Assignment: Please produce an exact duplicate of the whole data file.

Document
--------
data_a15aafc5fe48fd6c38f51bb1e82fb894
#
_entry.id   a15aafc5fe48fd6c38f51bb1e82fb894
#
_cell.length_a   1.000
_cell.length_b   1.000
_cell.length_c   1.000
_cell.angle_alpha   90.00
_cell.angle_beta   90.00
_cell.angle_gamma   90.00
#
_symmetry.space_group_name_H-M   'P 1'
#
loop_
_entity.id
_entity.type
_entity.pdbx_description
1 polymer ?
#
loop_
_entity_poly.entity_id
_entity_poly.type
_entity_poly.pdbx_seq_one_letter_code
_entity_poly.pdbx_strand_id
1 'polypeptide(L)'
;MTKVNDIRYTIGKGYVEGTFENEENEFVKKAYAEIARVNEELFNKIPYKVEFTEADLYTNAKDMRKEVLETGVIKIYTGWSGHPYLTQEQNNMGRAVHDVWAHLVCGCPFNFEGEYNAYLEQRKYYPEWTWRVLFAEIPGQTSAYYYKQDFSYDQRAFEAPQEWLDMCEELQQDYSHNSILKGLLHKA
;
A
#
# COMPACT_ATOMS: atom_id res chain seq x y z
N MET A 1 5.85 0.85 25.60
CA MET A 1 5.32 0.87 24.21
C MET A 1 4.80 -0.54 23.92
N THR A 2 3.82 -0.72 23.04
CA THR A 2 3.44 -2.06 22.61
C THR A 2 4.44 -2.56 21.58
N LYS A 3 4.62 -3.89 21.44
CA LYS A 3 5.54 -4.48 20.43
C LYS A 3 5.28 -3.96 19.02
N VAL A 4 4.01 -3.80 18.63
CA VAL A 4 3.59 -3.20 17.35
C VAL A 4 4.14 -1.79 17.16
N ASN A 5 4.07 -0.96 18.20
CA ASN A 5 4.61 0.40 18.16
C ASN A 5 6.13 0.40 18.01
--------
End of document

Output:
data_a15aafc5fe48fd6c38f51bb1e82fb894
#
_entry.id   a15aafc5fe48fd6c38f51bb1e82fb894
#
_cell.length_a   1.000
_cell.length_b   1.000
_cell.length_c   1.000
_cell.angle_alpha   90.00
_cell.angle_beta   90.00
_cell.angle_gamma   90.00
#
_symmetry.space_group_name_H-M   'P 1'
#
loop_
_entity.id
_entity.type
_entity.pdbx_description
1 polymer ?
#
loop_
_entity_poly.entity_id
_entity_poly.type
_entity_poly.pdbx_seq_one_letter_code
_entity_poly.pdbx_strand_id
1 'polypeptide(L)'
;MTKVNDIRYTIGKGYVEGTFENEENEFVKKAYAEIARVNEELFNKIPYKVEFTEADLYTNAKDMRKEVLETGVIKIYTGWSGHPYLTQEQNNMGRAVHDVWAHLVCGCPFNFEGEYNAYLEQRKYYPEWTWRVLFAEIPGQTSAYYYKQDFSYDQRAFEAPQEWLDMCEELQQDYSHNSILKGLLHKA
;
A
#
# COMPACT_ATOMS: atom_id res chain seq x y z
N MET A 1 5.85 0.85 25.60
CA MET A 1 5.32 0.87 24.21
C MET A 1 4.80 -0.54 23.92
N THR A 2 3.82 -0.72 23.04
CA THR A 2 3.44 -2.06 22.61
C THR A 2 4.44 -2.56 21.58
N LYS A 3 4.62 -3.89 21.44
CA LYS A 3 5.54 -4.48 20.43
C LYS A 3 5.28 -3.96 19.02
N VAL A 4 4.01 -3.80 18.63
CA VAL A 4 3.59 -3.20 17.35
C VAL A 4 4.14 -1.79 17.16
N ASN A 5 4.07 -0.96 18.20
CA ASN A 5 4.61 0.40 18.16
C ASN A 5 6.13 0.40 18.01